RICHMOND, Va -- The coronavirus pandemic caused the cancellation of many fireworks displays across Central Virginia, and local emergency officials think that likely lead to an increase in the number of calls for people shooting off fireworks illegally.
Over the holiday weekend, Henrico County said they received more than double the amount of calls for fireworks this year compared to last: 348 in 2020 to 162 calls in 2019. Chesterfield County reported similar results: 240 calls in 2020 compared to 125 firework calls last year. The city of Richmond reported 154 calls for either reports of random gunfire or excessive noise. Richmond does not specifically track calls for fireworks.
In each locality, calls for service could reflect duplicate calls for the same instance and do not always result in police reports by the time personnel respond.
Chesterfield fire officials said their Fire Marshalls did cite two people for illegal possession of fireworks. However, none of the localities contacted by CBS 6 reported serious injuries or major fires related to fireworks over the weekend.
Chesterfield, Henrico, and Richmond all ban fireworks outright. Other localities around Central Virginia allow small ones that generally do not leave the ground or explode. State law prohibits the use of commercial grade fireworks without a permit, although officials said many people buy them in other states and shoot them off on their own.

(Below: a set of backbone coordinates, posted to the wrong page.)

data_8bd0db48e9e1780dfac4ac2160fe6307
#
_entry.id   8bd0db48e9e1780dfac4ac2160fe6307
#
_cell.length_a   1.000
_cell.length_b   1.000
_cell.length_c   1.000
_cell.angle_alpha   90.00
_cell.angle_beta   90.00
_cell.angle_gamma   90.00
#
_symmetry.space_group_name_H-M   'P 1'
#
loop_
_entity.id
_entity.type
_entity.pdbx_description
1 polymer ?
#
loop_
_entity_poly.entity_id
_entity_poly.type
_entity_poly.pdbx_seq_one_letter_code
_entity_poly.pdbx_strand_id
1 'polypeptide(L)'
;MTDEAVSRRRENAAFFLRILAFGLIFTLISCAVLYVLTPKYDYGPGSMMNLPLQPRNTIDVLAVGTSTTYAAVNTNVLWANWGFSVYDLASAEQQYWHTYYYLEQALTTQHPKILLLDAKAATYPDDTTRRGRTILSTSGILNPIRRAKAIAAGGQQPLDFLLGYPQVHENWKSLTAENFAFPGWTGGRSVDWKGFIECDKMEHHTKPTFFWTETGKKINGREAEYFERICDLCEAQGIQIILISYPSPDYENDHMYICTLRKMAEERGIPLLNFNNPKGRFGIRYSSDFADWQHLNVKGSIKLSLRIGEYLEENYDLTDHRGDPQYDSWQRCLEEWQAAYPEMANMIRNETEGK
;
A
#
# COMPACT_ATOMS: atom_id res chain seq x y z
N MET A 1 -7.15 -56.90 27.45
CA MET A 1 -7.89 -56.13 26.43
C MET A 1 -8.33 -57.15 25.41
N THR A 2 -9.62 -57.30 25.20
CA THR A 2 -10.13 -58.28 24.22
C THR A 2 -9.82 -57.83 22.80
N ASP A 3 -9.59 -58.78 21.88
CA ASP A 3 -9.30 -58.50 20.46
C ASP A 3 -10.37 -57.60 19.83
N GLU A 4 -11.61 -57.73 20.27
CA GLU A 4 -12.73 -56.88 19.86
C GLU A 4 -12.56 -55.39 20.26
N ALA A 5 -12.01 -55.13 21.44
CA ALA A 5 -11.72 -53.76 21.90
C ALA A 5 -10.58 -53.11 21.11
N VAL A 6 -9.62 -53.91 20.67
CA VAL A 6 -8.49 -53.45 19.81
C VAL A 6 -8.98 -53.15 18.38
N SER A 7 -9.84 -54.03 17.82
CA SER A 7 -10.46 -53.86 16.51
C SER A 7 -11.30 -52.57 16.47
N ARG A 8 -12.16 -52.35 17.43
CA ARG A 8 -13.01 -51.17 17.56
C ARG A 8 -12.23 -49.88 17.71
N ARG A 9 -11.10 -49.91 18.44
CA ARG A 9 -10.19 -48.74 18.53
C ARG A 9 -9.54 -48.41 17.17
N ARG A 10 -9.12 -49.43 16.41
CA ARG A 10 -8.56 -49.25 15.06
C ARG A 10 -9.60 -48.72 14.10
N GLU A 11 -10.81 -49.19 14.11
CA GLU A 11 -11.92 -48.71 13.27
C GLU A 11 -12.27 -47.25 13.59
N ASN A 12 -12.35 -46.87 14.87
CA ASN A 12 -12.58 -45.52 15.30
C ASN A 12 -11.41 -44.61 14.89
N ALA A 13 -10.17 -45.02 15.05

Lt. Chris Armstrong with the Richmond Fire Department was working on an engine on July 4th. Armstrong said he cannot recall a year like this one in the city.
“As we were responding to calls, coming back from calls, fireworks just going off everywhere,” he said.
Many people disagree with or flat out ignore firework regulations every single year. The bans are in place for safety reasons, Armstrong said, and recalled professionally licensed shows he has worked where fireworks unexpectedly exploded before they were supposed to.
“You have to remember, the grade of the fireworks being used that you can purchase in stores or in stands on the side of the road, they’re not being tested or they could potentially not have the high grade of quality that professionals purchase,” Armstrong said. “If you can’t purchase it in a locality, odds are you shouldn’t be using it there.”
When Dena Crider heard her the loud boom near her Sandston home around 1 a.m. July 4th, she knew it would be a late night because of her hound dog.
“I could hear the fireworks, so I knew what he was barking at, but I was just like, great, now I’m going to be up how long trying to calm this dog down?” Crider said. “Our dog doesn’t like loud noises, and I’m used to that. But when you’re doing something you’re not supposed to be doing at that hour, there’s no reason.”
Crider said she likes fireworks and does not mind people shooting them off illegally. She said more people need to think about their neighbors when considering timing.
“Dogs that are around and I know that there are veterans who don’t like PTSD. Think about that when you’re shooting off the big, booming fireworks,” Crider said. “Be considerate.”